“I developed a confidence so when I see something I don’t understand, I don’t panic, and I know I will eventually get it.”Ronnie White
Leda Zimmerman | MIT OpenCourseWare
Ronnie White1 has seen his fair share of tough times. The 59-year-old White lives in a Houston apartment complex for military veterans. Fifteen years ago he was diagnosed with a mental illness, and because he found it difficult to hold a job, now relies on government disability payments. But despite his economic and personal hardships, White says he “feels fortunate.” He has a home, internet access, and a daily date with OCW.
A few years ago, White’s doctor suggested he study music or math to stimulate his mind. White looked into enrolling at the University of Houston but soon realized he would not be able to afford “the ridiculous prices of books and tuition.” He searched online and came across OCW, and in particular, Professor David Jerison’s undergraduate course on 18.01 Single Variable Calculus.
“I’m a slow learner, so I’m still working on this course, though I’m almost through with it,” says White. He had to overcome a major obstacle at the start of his studies: “I had no idea what those symbols were saying—they were like French.” Undaunted, White borrowed algebra and trigonometry books from the library, “and spent a year working on those alone.” Also, because of his disability, White can only concentrate on his online work for one or two hours a day.
White watches parts of a lecture repeatedly until he masters a concept. “It’s easier now,” he says. “I developed a confidence so when I see something I don’t understand, I don’t panic, and I know I will eventually get it.” He finds great satisfaction in solving math problems, he says: “It’s either black or white—you either get the answer or you don’t.”
White also likes being usefully occupied. “I feel like I’m part of something when I’m watching videos and doing problems,” he says. “I avoid getting into a rut by doing something positive.”
He knows about getting stuck in bad places. White grew up in a west Texas city, in a household touched by domestic violence. Academics proved difficult for him, so he went straight into the Marine Corps after high school. In the late 1970s, after two years as a “grunt” training in the jungle, White returned to Texas, where he “bounced around from one job to another.” He worked in oil fields, and as a landscaper, trash collector, and janitor.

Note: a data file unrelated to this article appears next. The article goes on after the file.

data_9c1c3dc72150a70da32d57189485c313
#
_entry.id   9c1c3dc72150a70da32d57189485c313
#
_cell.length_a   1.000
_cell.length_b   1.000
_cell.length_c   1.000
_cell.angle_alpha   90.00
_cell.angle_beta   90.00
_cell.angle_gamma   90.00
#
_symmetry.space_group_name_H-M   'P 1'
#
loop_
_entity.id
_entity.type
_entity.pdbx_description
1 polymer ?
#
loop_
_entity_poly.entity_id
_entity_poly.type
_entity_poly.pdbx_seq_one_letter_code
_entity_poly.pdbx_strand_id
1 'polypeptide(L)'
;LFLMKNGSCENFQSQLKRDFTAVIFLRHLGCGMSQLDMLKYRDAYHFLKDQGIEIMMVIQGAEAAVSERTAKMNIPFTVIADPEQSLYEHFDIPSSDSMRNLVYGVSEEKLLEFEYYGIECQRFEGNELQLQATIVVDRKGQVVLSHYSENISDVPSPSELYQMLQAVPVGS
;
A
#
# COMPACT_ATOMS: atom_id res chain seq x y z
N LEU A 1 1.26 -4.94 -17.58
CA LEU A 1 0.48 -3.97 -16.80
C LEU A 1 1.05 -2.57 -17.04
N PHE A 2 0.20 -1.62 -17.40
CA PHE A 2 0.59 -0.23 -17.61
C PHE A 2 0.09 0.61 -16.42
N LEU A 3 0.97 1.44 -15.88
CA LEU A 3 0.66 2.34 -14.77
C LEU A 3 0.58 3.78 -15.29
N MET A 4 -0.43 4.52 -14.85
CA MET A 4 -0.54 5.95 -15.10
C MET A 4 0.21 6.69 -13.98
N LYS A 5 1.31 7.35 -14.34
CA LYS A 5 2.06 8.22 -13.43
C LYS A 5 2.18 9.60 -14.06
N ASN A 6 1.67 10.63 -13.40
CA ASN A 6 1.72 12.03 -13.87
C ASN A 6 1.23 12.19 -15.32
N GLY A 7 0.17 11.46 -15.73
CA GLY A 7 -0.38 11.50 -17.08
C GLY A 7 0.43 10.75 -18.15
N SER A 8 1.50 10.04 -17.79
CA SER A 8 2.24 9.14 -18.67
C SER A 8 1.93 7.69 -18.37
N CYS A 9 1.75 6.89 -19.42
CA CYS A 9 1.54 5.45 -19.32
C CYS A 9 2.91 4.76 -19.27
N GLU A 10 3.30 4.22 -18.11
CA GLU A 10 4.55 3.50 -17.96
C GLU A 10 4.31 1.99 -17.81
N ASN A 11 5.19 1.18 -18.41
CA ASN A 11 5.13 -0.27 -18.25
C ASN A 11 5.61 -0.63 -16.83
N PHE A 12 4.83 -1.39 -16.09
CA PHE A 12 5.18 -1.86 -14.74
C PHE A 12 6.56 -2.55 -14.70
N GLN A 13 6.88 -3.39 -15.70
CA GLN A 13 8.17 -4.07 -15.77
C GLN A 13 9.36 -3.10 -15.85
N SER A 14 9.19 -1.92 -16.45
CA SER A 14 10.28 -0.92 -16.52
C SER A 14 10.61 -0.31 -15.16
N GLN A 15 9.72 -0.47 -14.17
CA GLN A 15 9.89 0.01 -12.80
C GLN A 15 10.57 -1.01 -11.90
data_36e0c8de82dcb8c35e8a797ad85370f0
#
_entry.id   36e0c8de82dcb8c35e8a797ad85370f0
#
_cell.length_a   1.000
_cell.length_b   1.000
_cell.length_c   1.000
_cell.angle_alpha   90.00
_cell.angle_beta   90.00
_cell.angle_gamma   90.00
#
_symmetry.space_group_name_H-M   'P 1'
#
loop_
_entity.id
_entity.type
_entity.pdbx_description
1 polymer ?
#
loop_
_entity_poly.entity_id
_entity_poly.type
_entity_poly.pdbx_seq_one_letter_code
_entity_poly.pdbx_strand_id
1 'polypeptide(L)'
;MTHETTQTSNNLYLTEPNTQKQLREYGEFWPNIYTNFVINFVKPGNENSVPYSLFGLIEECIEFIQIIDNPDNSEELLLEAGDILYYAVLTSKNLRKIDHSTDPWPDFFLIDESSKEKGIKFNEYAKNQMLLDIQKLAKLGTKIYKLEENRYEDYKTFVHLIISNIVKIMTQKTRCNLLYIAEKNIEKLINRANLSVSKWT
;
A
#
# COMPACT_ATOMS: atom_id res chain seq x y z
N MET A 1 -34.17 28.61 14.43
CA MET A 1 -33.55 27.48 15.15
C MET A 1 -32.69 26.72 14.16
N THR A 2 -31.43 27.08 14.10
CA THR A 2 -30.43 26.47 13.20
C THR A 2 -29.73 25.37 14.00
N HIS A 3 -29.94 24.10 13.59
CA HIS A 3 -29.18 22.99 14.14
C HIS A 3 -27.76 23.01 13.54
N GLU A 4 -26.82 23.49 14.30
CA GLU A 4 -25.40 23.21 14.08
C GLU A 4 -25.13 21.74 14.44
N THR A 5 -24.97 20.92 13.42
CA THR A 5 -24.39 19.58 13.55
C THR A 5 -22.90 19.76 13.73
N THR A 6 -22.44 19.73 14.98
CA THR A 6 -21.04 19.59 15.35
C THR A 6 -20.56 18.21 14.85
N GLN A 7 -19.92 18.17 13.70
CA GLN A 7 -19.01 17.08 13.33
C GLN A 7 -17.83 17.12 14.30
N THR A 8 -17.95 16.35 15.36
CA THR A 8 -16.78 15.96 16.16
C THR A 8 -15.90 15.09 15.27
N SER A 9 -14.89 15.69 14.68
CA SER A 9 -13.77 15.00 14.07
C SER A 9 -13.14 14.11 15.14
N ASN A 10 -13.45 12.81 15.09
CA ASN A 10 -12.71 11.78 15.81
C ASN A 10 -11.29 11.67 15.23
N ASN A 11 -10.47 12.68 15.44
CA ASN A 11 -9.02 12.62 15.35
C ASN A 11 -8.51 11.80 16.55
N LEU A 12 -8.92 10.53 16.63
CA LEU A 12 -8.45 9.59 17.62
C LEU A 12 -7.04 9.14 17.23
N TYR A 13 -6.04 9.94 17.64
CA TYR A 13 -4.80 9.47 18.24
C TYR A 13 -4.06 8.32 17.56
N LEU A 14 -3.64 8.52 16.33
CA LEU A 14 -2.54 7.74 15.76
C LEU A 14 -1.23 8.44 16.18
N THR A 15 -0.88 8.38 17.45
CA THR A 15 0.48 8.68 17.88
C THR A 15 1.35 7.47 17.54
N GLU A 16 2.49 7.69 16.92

Things came to a head for him nine years ago. He headed for Denver, where he’d been promised a truck driving job that didn’t exist. “I’d spent my last dime getting there, and was shocked and scared to have to sleep on the street.” After he returned to Texas, a counselor sent him to the Veterans Administration, which offered him assistance. “I never wanted to fall through the cracks again,” he says. With the help of his OCW courses, White says, “My days are full, and I feel like I’m getting somewhere.” In the spring, once he finishes his first calculus class, he’s on to 18.034 Differential Equations. He has ambitious plans, too: “Once I learn enough math, I want to be a volunteer teacher with underprivileged kids in a community center.”
He credits OCW with paving the way for him. “MIT is doing this for me, teaching me math,” he says. “If I learn something, I should spread that out to other people who want to learn, and become part of an eternal and positive process.”
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1. pseudonym was used at the request of the subject. ↩